Cameron Highlands, Malaysia
Pre-perceptions of my time in the Cameron Highlands: If anyone was to ask me about my intended state of travelling during my time in the Cameron Highlands, I would have said that I imagined I would be on my own… trying to independently navigate a locally-purchased map through the hills and the jungles…tasting Chinese, Malay and Indian food (again on my own)… take a breather en route to the Boh Tea Estate and write for a bit in my diary…all of this, serving as a stopover to my time in Kuala Lumpur, where I would meet my beloved friends from London – Jude and Pippa – and then resume my travels with my other half, Nico.
The beauty of plans… ‘real’ plans… is that they assume another form… they’re organic and, sometimes, take the shape of the exact opposite to what you had initially imagined.
Change of plans: Christian, my new German friend, experienced something similar. We met in Malacca (as I posted earlier) and after three nights there, he intended to go to Kuala Lumpur, whereby he’d finish off his travels and take his return flight back to Germany. He realised my plans were cooler than his, and he decided to cancel his accommodation in KL to join me for some jungle trekking in the Cameron Highlands.
Journey to the Cameron Highlands: We left colonial Malacca from Malacca Sentral at 10:00am on the Mayang Sari bus to Kuala Lumpur. After our 2 hour journey, we arrived in Puduraya bus station and searched for a counter to purchase our tickets for the next leg of our journey. We bought an Untiti ticket for 30 MYR, departing at 13:00 for the Cameron Highlands. 4 ½ hours later – after 2 Chinese Pua rolls, a cold Sprite, and far too many nauseating windy roads – we arrived.
Amazing, Malaysian buses: (Don’t get me wrong. The bus journey – bar the actual route – was amazing. The bus was big; the seats were huge with loads of leg space; comfortable and wide arm rests; air conditioning. Malaysian buses are far more ‘passenger-friendly’ than any European bus I’ve been in – they were amazing!).
Daniel’s Lodge: room booking (mis) management: Upon arrival, Christian and I checked in to Daniel’s Lodge… a place recommended to us by Howard in Ringo’s Foyer. I had booked a private room for myself… and then, when Christian cancelled his KL trip to join me, I had enquired about a private double twin room, and they said they had reserved this room for me and that all would be okay… at reception, the staff member denied this was the case, and said they had reserved two dorm beds for us.
Mixed 22/24-bed dorm: Though I like to perceive myself as open-minded… I must admit, I was incredibly grossed out when I walked into what felt like either a hospital ward… a military camp… or a boarding school. There was one massive room on the 2nd floor… supposedly ‘divided’ into two sections, but – in my point of view – there was one… and each side of the room had a row of beds facing another row of beds. There must have been 22 or 24 in total.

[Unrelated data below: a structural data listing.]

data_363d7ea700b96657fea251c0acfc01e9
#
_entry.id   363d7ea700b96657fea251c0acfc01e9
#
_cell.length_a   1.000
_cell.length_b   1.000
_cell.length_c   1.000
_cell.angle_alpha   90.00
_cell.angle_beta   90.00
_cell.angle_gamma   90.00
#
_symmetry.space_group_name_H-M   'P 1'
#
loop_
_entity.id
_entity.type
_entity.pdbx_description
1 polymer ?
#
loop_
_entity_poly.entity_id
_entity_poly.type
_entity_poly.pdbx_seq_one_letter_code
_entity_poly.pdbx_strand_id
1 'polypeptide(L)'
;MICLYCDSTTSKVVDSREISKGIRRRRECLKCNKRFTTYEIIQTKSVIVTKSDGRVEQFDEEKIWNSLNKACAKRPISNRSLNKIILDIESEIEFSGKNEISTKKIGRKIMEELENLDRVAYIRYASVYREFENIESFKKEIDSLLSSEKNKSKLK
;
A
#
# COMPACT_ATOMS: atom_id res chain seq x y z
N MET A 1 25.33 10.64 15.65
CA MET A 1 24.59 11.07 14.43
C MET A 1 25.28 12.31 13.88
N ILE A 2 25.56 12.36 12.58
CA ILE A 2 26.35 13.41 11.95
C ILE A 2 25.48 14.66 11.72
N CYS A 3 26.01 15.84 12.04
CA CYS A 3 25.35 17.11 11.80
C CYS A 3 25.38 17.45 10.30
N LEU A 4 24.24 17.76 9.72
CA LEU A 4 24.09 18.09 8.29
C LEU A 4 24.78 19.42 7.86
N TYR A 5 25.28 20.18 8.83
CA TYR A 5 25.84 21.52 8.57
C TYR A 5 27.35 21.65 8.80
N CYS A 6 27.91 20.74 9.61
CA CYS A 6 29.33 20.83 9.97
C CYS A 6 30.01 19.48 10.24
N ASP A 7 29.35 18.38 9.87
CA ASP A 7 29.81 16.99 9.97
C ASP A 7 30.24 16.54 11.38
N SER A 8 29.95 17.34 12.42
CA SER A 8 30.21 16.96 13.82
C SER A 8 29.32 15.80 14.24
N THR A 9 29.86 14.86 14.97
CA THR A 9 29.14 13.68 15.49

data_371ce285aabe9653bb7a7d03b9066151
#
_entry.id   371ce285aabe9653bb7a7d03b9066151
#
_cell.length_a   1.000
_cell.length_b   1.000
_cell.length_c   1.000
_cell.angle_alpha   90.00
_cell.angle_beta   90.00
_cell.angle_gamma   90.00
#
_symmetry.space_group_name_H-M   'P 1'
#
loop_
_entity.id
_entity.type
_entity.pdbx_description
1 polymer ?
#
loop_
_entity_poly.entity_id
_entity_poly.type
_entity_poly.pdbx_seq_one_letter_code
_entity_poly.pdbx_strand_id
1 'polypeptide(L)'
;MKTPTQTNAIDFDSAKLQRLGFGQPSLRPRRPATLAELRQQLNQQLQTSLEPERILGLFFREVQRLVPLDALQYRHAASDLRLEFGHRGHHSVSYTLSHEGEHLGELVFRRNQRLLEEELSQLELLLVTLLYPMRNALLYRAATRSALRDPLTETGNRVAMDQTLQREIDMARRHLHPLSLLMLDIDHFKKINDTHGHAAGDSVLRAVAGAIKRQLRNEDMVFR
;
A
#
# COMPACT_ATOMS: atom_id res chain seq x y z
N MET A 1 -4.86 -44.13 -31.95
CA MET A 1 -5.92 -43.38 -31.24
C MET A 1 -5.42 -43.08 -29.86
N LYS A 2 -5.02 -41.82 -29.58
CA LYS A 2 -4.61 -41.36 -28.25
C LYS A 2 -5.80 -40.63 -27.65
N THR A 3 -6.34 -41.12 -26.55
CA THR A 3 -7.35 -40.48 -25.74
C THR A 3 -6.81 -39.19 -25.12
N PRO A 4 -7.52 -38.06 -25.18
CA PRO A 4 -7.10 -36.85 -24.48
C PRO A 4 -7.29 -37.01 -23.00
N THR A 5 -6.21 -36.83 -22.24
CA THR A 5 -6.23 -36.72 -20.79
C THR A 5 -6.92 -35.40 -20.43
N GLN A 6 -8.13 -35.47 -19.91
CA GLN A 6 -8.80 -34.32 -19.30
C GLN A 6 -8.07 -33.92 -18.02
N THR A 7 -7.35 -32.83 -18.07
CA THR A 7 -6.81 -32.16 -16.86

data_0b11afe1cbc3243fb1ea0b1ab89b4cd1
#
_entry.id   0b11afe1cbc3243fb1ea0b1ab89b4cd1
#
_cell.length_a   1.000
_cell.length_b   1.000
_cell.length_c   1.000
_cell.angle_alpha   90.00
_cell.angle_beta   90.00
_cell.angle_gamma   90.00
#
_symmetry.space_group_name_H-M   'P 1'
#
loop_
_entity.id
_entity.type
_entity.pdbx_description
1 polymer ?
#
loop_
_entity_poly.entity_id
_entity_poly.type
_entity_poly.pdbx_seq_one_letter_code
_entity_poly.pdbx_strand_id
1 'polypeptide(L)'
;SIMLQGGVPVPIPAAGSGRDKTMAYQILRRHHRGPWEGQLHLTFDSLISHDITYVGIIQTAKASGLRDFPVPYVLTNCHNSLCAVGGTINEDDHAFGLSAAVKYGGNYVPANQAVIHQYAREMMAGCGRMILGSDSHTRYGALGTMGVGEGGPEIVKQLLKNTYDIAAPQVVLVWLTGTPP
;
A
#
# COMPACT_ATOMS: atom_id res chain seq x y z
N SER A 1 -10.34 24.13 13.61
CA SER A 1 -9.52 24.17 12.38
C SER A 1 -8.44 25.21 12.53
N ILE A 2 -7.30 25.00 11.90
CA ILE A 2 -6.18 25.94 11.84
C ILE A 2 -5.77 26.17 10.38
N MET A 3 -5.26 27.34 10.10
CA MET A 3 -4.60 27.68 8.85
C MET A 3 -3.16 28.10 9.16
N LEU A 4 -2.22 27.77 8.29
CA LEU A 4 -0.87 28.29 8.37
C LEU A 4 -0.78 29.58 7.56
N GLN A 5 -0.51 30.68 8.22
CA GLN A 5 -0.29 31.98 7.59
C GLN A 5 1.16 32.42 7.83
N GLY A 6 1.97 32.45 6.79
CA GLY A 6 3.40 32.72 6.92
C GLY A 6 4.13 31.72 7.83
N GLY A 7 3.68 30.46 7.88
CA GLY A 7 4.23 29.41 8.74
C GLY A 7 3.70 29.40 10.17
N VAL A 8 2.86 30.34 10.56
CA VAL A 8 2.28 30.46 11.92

It was a mixed dorm. The floor was carpeted and musty. The room smelt of stale air that probably equated to the bad breathe of about 48 people…(different people over two separate evenings, as the room didn’t appear adequately ventilated).
Again… I was grateful to have somewhere to sleep… and it wasn’t ‘dirty’ per se… it was just… how should I put it, not how I prefer to sleep…especially when I know I can stay in a private room for 2.5 MYR more than the cost of a dorm (.60 Euro cents).
Trying to get to sleep: On came the night…I walked in to the dorm and some had already gone to sleep. The lights were off. I tried to look for my pyjamas in the dark… trying my hardest not to disturb anyone. (I couldn’t do it). Christian then turned the lights on anyway. I got my toothbrush and toothpaste… put my pyjamas in a pile on my bed… went downstairs to brush my teeth, only to find the lights had been turned off again. I couldn’t be bothered. I just went to bed in my clothes.
Christian and I’s half of the dorm room had about 10 or so people. All were male except for me and an English lady that works there. One man was about 2m tall and had his feet hanging off the bed. Another older Asian man first slept sitting on the bed, and later, spoke in his sleep when laying on the bed… the English lady snored… and a man to my left intermittently kept yelling ‘ehhhh!’ as if telling someone off.
Coping with the cold: When speaking to a local before my arrival, he says to me: ‘Be prepared. It’s coooold.’ My response was: ‘Sh-yeah. Cold. You mean, Asia-cold?’
We were freeeezing! I wore a jumper. A wind-breaker. I had my poncho in my bag for the rain. Running shoes. The hostel was sooo coooold. I felt like I needed to lay in bed under the blanket the whole time because I felt as though I couldn’t quite warm up.
I woke up the following morning feeling ….well…cold! I wasn’t very well rested… and I felt itchy… as a) there was no sheet between me and the blanket and b) I had this horrible feeling there were fleas on the bed (it may have been my imagination).
Christian was great. Whilst I took full advantage of the hot…hottest of the hot…water in the shower for 20 minutes… he asked reception whether a private twin double room had become available. It had. Thankfully, for the remaining two nights in Cameron Highlands, I would sleep more comfortably… more privately… more warmly (as the blankets were nicer) and I’d be able to switch the lights on and off as I wished… without the weird, night sounds that some people make in their sleep to disturb me. 🙂